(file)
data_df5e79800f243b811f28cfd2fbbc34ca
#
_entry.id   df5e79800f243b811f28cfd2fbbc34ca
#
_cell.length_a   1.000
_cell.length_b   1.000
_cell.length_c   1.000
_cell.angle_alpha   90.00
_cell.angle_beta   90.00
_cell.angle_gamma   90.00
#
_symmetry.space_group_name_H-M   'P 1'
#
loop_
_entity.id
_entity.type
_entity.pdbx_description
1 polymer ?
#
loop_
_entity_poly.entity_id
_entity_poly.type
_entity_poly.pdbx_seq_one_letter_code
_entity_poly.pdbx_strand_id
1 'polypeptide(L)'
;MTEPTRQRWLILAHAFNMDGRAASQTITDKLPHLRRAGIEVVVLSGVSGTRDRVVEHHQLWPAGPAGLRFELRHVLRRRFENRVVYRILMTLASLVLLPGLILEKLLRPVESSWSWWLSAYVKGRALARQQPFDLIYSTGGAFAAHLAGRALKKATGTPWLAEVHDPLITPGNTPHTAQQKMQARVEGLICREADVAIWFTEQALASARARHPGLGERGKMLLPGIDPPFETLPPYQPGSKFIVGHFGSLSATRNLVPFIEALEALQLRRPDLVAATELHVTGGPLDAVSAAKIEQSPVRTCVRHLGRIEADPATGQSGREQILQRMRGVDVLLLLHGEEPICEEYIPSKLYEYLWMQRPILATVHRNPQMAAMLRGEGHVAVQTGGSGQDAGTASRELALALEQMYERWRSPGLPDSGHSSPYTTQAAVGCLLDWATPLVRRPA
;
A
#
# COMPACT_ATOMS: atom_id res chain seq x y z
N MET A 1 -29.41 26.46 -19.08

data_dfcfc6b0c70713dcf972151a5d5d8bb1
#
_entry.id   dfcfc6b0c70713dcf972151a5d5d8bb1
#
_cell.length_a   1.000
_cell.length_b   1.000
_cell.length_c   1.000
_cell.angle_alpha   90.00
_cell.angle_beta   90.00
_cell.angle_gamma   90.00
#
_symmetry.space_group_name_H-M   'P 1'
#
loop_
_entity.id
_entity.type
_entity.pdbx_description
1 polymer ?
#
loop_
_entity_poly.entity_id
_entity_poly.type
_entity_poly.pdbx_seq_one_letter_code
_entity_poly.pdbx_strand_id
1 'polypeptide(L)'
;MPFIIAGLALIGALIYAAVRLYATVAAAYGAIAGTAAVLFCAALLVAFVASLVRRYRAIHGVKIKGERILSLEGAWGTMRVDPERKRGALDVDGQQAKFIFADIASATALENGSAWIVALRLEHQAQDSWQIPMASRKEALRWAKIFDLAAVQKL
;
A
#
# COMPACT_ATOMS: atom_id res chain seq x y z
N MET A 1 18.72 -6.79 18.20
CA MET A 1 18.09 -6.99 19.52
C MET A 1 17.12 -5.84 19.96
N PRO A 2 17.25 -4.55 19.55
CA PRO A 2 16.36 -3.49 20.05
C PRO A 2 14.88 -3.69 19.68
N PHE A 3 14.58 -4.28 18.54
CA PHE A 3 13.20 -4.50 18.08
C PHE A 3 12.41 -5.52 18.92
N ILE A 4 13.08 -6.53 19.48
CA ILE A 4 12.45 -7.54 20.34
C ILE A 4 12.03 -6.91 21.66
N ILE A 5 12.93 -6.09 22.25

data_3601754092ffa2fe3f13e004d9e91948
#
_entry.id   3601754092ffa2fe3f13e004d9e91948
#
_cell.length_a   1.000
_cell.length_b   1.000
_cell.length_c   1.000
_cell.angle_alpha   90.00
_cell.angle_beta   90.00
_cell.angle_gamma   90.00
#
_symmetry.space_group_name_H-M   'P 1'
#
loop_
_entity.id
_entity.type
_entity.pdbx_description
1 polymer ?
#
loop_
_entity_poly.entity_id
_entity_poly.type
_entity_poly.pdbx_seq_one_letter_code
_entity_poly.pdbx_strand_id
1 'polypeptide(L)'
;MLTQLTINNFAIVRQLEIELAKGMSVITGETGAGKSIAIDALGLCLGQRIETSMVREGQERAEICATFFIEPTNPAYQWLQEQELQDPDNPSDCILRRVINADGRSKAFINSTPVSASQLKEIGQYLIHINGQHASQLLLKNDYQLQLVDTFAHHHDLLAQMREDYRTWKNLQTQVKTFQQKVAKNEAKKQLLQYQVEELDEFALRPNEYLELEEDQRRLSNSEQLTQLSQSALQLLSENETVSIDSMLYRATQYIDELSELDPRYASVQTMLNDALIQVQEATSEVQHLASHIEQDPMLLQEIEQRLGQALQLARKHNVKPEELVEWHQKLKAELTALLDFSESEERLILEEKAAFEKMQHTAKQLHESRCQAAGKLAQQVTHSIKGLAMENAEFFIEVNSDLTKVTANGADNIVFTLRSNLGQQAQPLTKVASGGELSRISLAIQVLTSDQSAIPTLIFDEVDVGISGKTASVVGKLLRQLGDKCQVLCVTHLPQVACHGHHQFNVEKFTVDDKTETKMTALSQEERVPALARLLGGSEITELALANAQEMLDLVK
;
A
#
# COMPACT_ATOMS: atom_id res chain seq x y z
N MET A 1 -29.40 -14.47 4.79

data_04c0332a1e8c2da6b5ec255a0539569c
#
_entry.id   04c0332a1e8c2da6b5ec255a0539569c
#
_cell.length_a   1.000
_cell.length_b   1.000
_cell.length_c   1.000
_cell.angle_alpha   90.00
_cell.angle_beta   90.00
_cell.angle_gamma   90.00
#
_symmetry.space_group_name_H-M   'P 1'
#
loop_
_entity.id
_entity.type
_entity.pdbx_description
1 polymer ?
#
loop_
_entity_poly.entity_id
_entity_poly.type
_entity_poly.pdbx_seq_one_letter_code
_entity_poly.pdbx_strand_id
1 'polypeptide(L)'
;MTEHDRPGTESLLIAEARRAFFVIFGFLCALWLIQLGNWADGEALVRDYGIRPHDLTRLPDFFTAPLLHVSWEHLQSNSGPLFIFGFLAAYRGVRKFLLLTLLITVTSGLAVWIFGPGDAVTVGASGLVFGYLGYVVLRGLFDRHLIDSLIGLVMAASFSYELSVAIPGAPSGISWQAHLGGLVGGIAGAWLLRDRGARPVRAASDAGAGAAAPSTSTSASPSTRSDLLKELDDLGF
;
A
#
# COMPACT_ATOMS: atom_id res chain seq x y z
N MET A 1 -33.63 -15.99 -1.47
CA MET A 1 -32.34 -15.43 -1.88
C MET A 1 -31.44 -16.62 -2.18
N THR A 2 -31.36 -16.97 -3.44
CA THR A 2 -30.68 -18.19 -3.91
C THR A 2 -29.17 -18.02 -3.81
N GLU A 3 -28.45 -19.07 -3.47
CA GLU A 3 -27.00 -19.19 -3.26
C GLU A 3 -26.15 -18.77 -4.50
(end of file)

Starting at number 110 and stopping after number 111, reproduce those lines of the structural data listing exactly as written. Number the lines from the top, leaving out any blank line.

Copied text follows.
_cell.length_a   1.000
_cell.length_b   1.000